Architect and designer Behnaz Farahi likes movement. Last year she created a 3D-printed shirt that responds to the way a person looks at it. Now, she's taken her responsive design ethos a bit higher — all the way to the ceiling to be exact. Farahi has installed a kinetic ceiling at the University of Southern California that reacts and moves in response to the people walking beneath it.
Farahi's permanent ceiling installation is called Aurora which, she says, is a nod to the Roman goddess of dawn. She told Gizmag that the project was a research collaboration on the future of the built environment between USC's Mobile Environment Media Lab and the SteelCase company.
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The ceiling measures 15 x 15 feet (about 4.6 x 4.6 m) and has five floating motion disks covered in industrial felt. There are also four discs that don't move. The discs can move both up and down and can rotate in various directions, which means the ceiling can get quite expressive. The ceiling is activated through a connected Xbox Kinect motion-capture camera that translates movement into the actuation of the ceiling panels. In addition to having the discs respond to movement, the installation also has special lighting that turns on and off based on the path of a visitor to the room.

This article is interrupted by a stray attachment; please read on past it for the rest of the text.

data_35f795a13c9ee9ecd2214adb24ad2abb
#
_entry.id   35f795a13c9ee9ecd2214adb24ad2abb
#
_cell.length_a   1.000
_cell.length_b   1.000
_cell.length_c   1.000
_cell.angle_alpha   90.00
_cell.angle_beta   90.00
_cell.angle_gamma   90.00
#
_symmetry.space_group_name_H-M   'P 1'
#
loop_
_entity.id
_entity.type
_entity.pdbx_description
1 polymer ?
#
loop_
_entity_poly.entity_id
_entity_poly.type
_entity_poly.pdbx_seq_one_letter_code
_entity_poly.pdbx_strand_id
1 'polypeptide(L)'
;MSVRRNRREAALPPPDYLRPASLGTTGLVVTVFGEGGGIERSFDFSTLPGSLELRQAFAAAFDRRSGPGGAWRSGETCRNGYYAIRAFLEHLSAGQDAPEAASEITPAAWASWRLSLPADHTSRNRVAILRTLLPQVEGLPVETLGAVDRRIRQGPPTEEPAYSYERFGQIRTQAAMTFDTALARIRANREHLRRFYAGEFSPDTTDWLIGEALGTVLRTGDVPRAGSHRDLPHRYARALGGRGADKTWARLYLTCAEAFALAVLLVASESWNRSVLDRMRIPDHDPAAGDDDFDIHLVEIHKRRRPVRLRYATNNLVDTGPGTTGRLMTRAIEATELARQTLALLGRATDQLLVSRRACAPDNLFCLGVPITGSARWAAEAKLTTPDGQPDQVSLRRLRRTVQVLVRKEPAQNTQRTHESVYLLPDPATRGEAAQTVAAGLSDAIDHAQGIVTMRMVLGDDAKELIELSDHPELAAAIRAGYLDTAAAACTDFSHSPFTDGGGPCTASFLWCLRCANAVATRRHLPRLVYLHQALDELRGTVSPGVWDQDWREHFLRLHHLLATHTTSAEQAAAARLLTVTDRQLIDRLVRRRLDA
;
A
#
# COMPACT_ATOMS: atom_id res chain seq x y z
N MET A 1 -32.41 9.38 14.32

"This project aims to rethink the conventional rigid, solid architectural space through its combination of shape changing form, responsive lighting, adaptable spaces and interactive responses," says Farahi. "It is an attempt therefore to reimagine the possibilities of sensory spaces and robotic architecture."
If you're not going to be in southern California any time soon, this video will give you a little taste of what it's like to walk below a responsive ceiling.